The Unexpected Benefits of Contact Center Load Testing Setup
Launching a new contact center? Preparing to load test it to make sure it works? It isn’t just about throwing 100 or 1,000 or even 10,000 calls at a solution to see what happens. That’s taking the “let’s see if this breaks it!” approach, and like I’ve mentioned before, that becomes a self-fulfilling prophecy.
Many of our customers have been surprised to find that preparing for “the dreaded load testing event” can actually help everyone – employees and vendors alike – work more effectively as a team. Everyone benefits (including end-user customers) when you approach testing as a team effort instead of a series of isolated exercises to generate reports, which can be used to beat up vendors & colleagues later.
(Warning … necessary plug approaching) Telnet Networks works with IQ Services who pioneered the team testing approach for contact center load testing over 13 years ago. So we know from experience that a successful contact center launch starts with common objectives and widespread, shared understanding. This doesn’t happen by luck – it takes effort & guidance (and the earlier you start the better). It is still exciting for us to see how the techniques we use to prepare for a load test also encourage everyone on our customer’s team to invest some skin in the game. Talking through what’s supposed to happen – from the end-user customer’s perspective – really helps the team get their collective head screwed on straight. It’s all about the customer experience, not just the CPU consumption or the routing plan or the VLAN partitions. If it doesn’t all work together when hundreds or thousands of customers each try to do their own thing, it really doesn’t matter if the web services building block works in isolation or under twice the load as expected. You can’t imagine how many times we’ve been in the early stages of a test engagement and heard astonished customer team members say to each other “You expect it to do what?!?”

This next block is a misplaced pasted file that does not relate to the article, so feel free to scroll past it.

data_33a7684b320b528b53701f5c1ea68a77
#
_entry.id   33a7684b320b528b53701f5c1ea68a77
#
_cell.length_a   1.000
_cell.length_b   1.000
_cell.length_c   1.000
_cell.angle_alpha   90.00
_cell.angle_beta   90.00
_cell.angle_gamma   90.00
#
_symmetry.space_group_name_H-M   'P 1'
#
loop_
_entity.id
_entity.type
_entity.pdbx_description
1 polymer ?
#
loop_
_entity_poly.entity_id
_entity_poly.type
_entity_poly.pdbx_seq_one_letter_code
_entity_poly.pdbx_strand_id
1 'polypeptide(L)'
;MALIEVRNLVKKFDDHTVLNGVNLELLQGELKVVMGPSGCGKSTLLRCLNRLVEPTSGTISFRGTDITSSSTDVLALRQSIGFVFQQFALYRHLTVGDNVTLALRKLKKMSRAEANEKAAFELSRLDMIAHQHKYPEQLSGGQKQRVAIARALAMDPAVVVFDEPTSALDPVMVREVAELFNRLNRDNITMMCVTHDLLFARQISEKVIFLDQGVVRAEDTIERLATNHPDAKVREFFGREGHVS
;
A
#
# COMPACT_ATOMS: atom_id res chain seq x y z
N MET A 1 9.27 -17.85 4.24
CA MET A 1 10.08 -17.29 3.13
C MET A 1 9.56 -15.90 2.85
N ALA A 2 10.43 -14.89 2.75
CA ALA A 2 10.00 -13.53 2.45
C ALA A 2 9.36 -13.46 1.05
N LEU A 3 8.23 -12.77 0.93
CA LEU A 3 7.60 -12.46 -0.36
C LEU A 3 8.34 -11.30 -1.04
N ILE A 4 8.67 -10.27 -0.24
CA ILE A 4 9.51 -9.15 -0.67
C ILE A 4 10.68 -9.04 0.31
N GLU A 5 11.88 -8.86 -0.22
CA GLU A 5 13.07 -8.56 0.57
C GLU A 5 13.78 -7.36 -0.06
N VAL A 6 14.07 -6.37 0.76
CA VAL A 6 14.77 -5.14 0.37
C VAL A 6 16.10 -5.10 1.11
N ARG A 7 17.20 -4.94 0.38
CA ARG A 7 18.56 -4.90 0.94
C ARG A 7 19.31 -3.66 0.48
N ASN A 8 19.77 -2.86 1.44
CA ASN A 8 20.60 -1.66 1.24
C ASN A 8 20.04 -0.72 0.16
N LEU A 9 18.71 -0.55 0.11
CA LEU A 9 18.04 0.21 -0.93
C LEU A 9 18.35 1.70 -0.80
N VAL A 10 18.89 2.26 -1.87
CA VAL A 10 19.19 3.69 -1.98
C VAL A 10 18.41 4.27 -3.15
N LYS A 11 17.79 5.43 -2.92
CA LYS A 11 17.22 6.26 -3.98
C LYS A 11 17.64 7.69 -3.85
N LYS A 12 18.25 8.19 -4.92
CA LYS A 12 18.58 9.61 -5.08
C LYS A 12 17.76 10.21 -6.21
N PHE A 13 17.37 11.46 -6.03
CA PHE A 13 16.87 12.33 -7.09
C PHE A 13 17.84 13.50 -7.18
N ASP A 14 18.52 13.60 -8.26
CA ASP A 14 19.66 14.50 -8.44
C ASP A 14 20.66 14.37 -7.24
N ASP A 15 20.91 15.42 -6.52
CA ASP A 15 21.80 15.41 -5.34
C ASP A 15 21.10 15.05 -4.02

But that’s great news! Because it happens during a test planning session, not at 10:30 AM on the morning the system goes live.
One of the key items we review (which seems so obvious to the team after the fact) is the list of who’s responsible for everything – internal and vendor – and making sure each person is plugged into their piece of the action when we start to light up the test. For example, routing and hunting are huge, whether you’re doing it yourself or counting on a toll-free network services provider. You want those resources online & participating during the test activity – not just available by pager or cell phone. Because if there’s an issue and Theo isn’t available to (1) dump the logs before they roll over, (2) interpret the results, and then (3) fix the translations right now, you might have to bring down the curtain. Then you’ll be making plans to do it all over again tomorrow night or next week or probably when you’ve promised to chaperone your kid’s traveling soccer tournament over in Fargo.
By preparing for contact center load testing early in the process, you start considering critical questions that can impact everyone on the team but that might not otherwise be discussed. Which applications are the riskiest, which data feeds the most tenuous? How are the various sites supposed to function, individually and collectively? Caching? Record locking? How do we find out if the SIP trunks really can handle the same burst rates that PRIs dealt with? Early contact center load test discussions seem to help everyone:
- Stay focused on the real business objectives
- Have a keen understanding of their role/their component’s role in meeting those objectives
- Clearly see where responsibility for any issues lie
- Pitch in where possible to get things resolved and working so testing can continue
- Have a shared understanding of what a successful launch will look like
Go through the load test planning and setup process in a methodical fashion. It gets your team onboard, you’re prepared to handle just about everything and you’ve probably addressed a myriad of issues before you’ve even launched the first test call.
We want to thanks IQ-Services for this article.